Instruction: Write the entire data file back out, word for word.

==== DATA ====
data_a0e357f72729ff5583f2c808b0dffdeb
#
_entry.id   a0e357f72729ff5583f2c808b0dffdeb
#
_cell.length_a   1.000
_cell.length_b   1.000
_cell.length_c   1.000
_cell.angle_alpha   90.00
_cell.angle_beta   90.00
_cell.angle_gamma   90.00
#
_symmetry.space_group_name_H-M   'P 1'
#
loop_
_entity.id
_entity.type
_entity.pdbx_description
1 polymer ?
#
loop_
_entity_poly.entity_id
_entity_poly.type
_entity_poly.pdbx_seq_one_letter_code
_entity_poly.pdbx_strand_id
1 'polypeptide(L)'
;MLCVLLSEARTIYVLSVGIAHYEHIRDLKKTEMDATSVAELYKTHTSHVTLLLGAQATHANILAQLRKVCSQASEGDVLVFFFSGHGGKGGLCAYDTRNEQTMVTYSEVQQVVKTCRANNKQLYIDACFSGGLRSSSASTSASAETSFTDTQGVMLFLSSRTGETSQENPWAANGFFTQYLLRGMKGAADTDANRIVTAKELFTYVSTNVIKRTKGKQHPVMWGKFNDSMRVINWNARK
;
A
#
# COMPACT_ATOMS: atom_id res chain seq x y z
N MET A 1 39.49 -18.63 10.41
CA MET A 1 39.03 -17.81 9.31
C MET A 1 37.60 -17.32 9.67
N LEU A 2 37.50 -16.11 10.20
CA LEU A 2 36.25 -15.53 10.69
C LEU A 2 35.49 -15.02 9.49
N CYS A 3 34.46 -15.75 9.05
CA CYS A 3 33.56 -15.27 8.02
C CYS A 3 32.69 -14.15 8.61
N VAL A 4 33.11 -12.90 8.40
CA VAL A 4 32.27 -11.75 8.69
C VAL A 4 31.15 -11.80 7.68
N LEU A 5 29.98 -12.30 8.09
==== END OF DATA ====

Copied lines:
data_a0e357f72729ff5583f2c808b0dffdeb
#
_entry.id   a0e357f72729ff5583f2c808b0dffdeb
#
_cell.length_a   1.000
_cell.length_b   1.000
_cell.length_c   1.000
_cell.angle_alpha   90.00
_cell.angle_beta   90.00
_cell.angle_gamma   90.00
#
_symmetry.space_group_name_H-M   'P 1'
#
loop_
_entity.id
_entity.type
_entity.pdbx_description
1 polymer ?
#
loop_
_entity_poly.entity_id
_entity_poly.type
_entity_poly.pdbx_seq_one_letter_code
_entity_poly.pdbx_strand_id
1 'polypeptide(L)'
;MLCVLLSEARTIYVLSVGIAHYEHIRDLKKTEMDATSVAELYKTHTSHVTLLLGAQATHANILAQLRKVCSQASEGDVLVFFFSGHGGKGGLCAYDTRNEQTMVTYSEVQQVVKTCRANNKQLYIDACFSGGLRSSSASTSASAETSFTDTQGVMLFLSSRTGETSQENPWAANGFFTQYLLRGMKGAADTDANRIVTAKELFTYVSTNVIKRTKGKQHPVMWGKFNDSMRVINWNARK
;
A
#
# COMPACT_ATOMS: atom_id res chain seq x y z
N MET A 1 39.49 -18.63 10.41
CA MET A 1 39.03 -17.81 9.31
C MET A 1 37.60 -17.32 9.67
N LEU A 2 37.50 -16.11 10.20
CA LEU A 2 36.25 -15.53 10.69
C LEU A 2 35.49 -15.02 9.49
N CYS A 3 34.46 -15.75 9.05
CA CYS A 3 33.56 -15.27 8.02
C CYS A 3 32.69 -14.15 8.61
N VAL A 4 33.11 -12.90 8.40
CA VAL A 4 32.27 -11.75 8.69
C VAL A 4 31.15 -11.80 7.68
N LEU A 5 29.98 -12.30 8.09